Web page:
The most powerful elected official you've never heard of.
This piece originally appeared at the Dallas Morning News.
On March 6, the voters of Dallas County will begin the process of choosing their next district attorney. This is a critical decision that will have lasting effects on the lives of millions of Texans.
A county election might seem unimportant compared to the daily drama of national politics, but I know better than most the awesome power district attorneys wield. I also know how much damage they can do when they exercise that power corruptly or irresponsibly. Or when they measure their success not by their commitment to truth, justice and community, but by the number of convictions they secure.
Because of one such district attorney, I spent 18-and-a-half years behind bars, with 16 of those years in solitary confinement and 12 on death row, all for a crime that I did not commit.
Because of a district attorney, my death was scheduled twice. Because of a district attorney, I will forever be known not only as Anthony Graves, grandfather, father and son, but as United States Death Row Exoneree 138.
The district attorney who put me through those two decades of torture and despair was ultimately disbarred, but that level of accountability for prosecutorial misconduct is rare. District attorneys are almost never held accountable for their misdeeds, which is why it’s so important to choose them wisely at the ballot box.
I spent 18-and-a-half years behind bars, with 16 of those years in solitary confinement and 12 on death row, all for a crime that I did not commit.
District attorneys are the most powerful and influential public servants in the criminal justice system. They have more impact on the communities they serve than President Donald Trump, U.S. Attorney General Jeff Sessions or Texas Gov. Greg Abbott. They influence whether a person is charged with a crime, and whether that person will have to sit in jail awaiting trial. They affect whether a drug addict gets treatment or a prison sentence. They determine whether police officers will be held accountable for instances of excessive or lethal force. They alter the course of state and local criminal justice legislation. And they are among the primary drivers of mass incarceration in America.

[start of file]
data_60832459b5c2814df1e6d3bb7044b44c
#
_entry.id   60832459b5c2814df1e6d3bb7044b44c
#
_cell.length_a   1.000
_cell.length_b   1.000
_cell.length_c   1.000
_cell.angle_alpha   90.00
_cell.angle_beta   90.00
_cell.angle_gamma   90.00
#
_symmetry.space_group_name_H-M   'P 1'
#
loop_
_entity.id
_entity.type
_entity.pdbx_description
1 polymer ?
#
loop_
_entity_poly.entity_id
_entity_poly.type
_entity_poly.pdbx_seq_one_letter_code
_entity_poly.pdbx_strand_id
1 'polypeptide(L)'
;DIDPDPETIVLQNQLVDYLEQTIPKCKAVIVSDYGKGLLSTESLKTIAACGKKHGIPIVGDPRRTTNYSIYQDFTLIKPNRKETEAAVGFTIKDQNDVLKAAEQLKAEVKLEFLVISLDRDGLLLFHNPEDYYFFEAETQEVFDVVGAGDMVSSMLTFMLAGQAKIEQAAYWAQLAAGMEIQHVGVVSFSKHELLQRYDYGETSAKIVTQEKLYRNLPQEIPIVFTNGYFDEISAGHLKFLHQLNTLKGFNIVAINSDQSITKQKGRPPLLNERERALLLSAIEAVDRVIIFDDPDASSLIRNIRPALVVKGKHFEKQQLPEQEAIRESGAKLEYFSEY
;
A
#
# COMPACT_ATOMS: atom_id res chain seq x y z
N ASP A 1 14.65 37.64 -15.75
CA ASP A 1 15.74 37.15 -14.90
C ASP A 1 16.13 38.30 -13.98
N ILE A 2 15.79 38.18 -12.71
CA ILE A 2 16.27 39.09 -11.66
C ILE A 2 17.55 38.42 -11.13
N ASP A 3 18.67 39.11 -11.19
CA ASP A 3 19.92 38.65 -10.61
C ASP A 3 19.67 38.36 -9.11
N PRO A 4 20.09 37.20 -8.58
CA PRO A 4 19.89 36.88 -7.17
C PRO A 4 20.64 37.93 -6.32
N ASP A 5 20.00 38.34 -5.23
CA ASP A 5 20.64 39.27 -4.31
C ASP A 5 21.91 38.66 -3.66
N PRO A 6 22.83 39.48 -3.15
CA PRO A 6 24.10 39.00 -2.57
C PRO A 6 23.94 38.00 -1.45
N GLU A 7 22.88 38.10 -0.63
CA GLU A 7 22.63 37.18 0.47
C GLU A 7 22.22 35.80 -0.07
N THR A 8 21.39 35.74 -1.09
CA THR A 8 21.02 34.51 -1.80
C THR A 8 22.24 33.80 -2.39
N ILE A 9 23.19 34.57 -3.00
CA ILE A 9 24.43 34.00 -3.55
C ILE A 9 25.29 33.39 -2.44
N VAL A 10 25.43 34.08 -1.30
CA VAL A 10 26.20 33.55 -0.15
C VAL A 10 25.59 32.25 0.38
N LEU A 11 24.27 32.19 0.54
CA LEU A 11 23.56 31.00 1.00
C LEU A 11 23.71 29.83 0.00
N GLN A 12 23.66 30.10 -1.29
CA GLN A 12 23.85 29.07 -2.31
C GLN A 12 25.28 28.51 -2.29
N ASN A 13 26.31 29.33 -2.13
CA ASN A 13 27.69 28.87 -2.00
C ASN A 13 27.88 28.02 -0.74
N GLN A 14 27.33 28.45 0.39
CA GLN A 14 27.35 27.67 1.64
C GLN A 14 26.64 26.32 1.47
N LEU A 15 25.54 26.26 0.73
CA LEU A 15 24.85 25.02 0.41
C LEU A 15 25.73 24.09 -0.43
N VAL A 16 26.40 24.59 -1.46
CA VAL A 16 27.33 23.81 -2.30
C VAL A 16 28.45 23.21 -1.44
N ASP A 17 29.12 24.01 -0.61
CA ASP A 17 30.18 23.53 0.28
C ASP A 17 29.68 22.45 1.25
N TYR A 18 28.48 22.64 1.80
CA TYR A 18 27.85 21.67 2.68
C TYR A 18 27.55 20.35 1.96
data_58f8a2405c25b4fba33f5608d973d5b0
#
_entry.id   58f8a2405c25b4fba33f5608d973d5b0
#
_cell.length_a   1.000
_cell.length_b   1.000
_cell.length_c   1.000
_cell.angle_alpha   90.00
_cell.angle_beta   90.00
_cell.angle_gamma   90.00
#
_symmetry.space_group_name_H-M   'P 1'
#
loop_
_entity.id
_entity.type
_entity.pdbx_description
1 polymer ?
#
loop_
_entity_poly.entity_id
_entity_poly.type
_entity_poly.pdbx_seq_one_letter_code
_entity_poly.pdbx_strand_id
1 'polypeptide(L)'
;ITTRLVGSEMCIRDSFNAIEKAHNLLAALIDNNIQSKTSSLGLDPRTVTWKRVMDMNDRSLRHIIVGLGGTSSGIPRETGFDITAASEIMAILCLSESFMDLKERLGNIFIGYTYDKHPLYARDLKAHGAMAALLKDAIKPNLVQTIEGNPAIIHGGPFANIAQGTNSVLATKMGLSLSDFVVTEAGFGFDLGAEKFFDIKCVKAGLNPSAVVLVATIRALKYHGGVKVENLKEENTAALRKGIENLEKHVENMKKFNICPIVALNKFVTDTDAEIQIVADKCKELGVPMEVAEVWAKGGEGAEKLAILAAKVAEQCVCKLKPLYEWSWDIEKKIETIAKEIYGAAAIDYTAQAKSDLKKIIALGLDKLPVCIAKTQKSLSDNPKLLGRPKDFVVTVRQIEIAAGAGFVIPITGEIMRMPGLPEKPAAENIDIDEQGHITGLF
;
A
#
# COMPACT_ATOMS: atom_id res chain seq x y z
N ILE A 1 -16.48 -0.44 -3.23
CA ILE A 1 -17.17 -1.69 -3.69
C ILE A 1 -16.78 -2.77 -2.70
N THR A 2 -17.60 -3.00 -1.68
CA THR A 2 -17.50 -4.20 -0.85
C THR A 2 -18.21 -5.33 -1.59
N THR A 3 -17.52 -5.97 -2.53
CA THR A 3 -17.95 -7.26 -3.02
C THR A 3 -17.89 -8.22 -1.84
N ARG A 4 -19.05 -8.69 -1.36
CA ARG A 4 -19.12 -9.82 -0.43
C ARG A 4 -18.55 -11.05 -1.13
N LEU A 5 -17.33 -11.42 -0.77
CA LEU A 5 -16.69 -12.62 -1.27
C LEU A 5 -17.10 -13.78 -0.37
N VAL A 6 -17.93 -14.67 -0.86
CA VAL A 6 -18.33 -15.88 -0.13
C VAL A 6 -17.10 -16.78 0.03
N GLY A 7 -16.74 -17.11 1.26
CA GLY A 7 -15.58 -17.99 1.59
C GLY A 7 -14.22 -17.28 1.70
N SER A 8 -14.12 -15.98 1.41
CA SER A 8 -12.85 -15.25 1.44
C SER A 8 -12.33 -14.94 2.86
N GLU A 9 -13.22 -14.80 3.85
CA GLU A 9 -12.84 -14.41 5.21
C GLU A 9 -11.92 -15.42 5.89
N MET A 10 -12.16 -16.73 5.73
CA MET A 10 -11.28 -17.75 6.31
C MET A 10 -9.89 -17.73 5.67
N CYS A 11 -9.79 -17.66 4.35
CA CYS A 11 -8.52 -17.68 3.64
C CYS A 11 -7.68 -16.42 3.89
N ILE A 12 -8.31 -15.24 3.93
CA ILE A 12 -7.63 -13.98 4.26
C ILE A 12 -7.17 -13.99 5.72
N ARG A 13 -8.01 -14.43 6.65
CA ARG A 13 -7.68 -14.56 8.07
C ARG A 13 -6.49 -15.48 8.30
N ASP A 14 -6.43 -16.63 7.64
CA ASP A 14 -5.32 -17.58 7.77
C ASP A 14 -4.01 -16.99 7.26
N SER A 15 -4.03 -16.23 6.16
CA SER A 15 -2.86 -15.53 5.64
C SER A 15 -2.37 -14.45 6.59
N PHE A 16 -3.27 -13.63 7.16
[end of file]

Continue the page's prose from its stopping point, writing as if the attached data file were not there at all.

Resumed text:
In a state like Texas, which has one of the highest incarceration rates in the world, choosing the right DA couldn’t be more important. And in Dallas County, which locks up a disproportionate number of African Americans, Latinos and women, voters have an opportunity to bring about real and positive change.
Dallas County deserves a district attorney who treats incarceration as a last resort rather than a default response. Far too many people are held in jail while they await trial simply because they cannot afford bail, or for minor drug possession, or because they’ve fallen behind on traffic fines and fees. And those who are in jail naturally lose the ability to support themselves or their families, sticking taxpayers with the bill for their food, housing and health care.
The remedies are well known, and they work. Pre-trial diversion programs, pre-trial incarceration reforms, drug treatment programs, mental health screenings and treatment, and the elimination of racial biases in policing and prosecution would all do a great deal to reduce mass incarceration in Dallas County.
But none of this is possible without a district attorney for whom truth is more important than a conviction rate.